As I write this, Hurricane Dorian is churning just north of the Bahamas after devastating the Abaco Islands. My heart breaks as I see the footage of 20 feet of storm surge overwhelming cars, homes and lives.
I’ve spent a good deal of time in the Bahamas both for vacations and in studying tropical weather forecasting as a meteorologist. They sit right at sea level and it’s unreal to see Freeport and other parts of Grand Bahama nearly underwater. While tropical weather systems fascinate me, they also horrify me. As a meteorologist, their genesis, development and paths are interesting. As a reporter who has covered the aftermath, their devastation is unforgettable.
My first tropical system scare came decades ago from Hurricane Hugo in 1989. I nearly took a job as a weathercaster/reporter in Charleston, S.C., but instead accepted one at a television station in Fort Myers, Fla. Two weeks after I moved, Hugo smashed into the Carolina coast. During my five years in Florida, several tropical storms swung by, and I covered them both in the studio and doing live shots in the rain and wind on the beach. Luckily, none made landfall directly in southwest Florida.
Then came Hurricane Andrew. It’s still one system I will never forget. We were on the air across the state 24/7 as the monster hurricane made landfall on Florida’s east coast and ravaged Homestead, Florida City and beyond. The high winds and rain swept across the state, and we were fortunate in Fort Myers to only experience tropical storm-force winds. The next day, I headed south with a photographer to Marco Island and Everglades City, where stacks of boats at marinas were toppled like houses of cards and the screen cages that cover pools and lanais were shredded and scattered in pieces.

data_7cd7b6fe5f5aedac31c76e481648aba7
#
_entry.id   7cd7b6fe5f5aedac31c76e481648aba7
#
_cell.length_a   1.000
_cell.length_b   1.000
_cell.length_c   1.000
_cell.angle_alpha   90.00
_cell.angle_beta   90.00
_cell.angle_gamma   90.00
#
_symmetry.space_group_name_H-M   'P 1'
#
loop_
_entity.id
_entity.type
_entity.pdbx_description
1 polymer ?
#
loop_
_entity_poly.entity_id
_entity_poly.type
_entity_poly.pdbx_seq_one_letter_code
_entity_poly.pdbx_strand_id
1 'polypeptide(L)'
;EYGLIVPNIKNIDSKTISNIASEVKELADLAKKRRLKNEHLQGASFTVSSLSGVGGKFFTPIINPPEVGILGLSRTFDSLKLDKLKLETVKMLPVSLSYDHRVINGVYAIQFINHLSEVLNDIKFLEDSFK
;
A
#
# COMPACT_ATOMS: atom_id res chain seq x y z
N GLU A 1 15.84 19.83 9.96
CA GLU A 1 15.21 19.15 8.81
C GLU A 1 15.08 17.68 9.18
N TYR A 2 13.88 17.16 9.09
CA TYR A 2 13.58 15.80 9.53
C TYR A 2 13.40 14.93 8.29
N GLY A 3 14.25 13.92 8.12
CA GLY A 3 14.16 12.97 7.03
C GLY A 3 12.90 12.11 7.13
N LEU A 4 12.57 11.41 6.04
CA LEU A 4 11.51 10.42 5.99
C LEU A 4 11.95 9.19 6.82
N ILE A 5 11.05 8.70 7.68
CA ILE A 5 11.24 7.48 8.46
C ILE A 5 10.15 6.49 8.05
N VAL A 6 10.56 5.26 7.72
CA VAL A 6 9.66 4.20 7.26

The day after that, we followed first responders from Collier County and Naples over to Homestead and Florida City on the east coast as they assisted with recovery from Hurricane Andrew. I remember the chaos as street signs no longer existed, power was out for weeks and the military had to patrol with M-16s to prevent looting. Our first responders conducted search and rescue missions and also brought truckloads of water jugs, diapers and baby formula to pass out to desperate families. We spent the night on cots in a high school gym with no lights ... but we were the lucky ones to have shelter and water.
Hurricane Andrew hit 27 years ago last week. As I watch Dorian creep so close to the Florida coastline, I am still fascinated with its atmospheric components but am hoping they will continue to keep the storm offshore and away from those all along the U.S. coast.
Kristin Emery can be reached at email@example.com.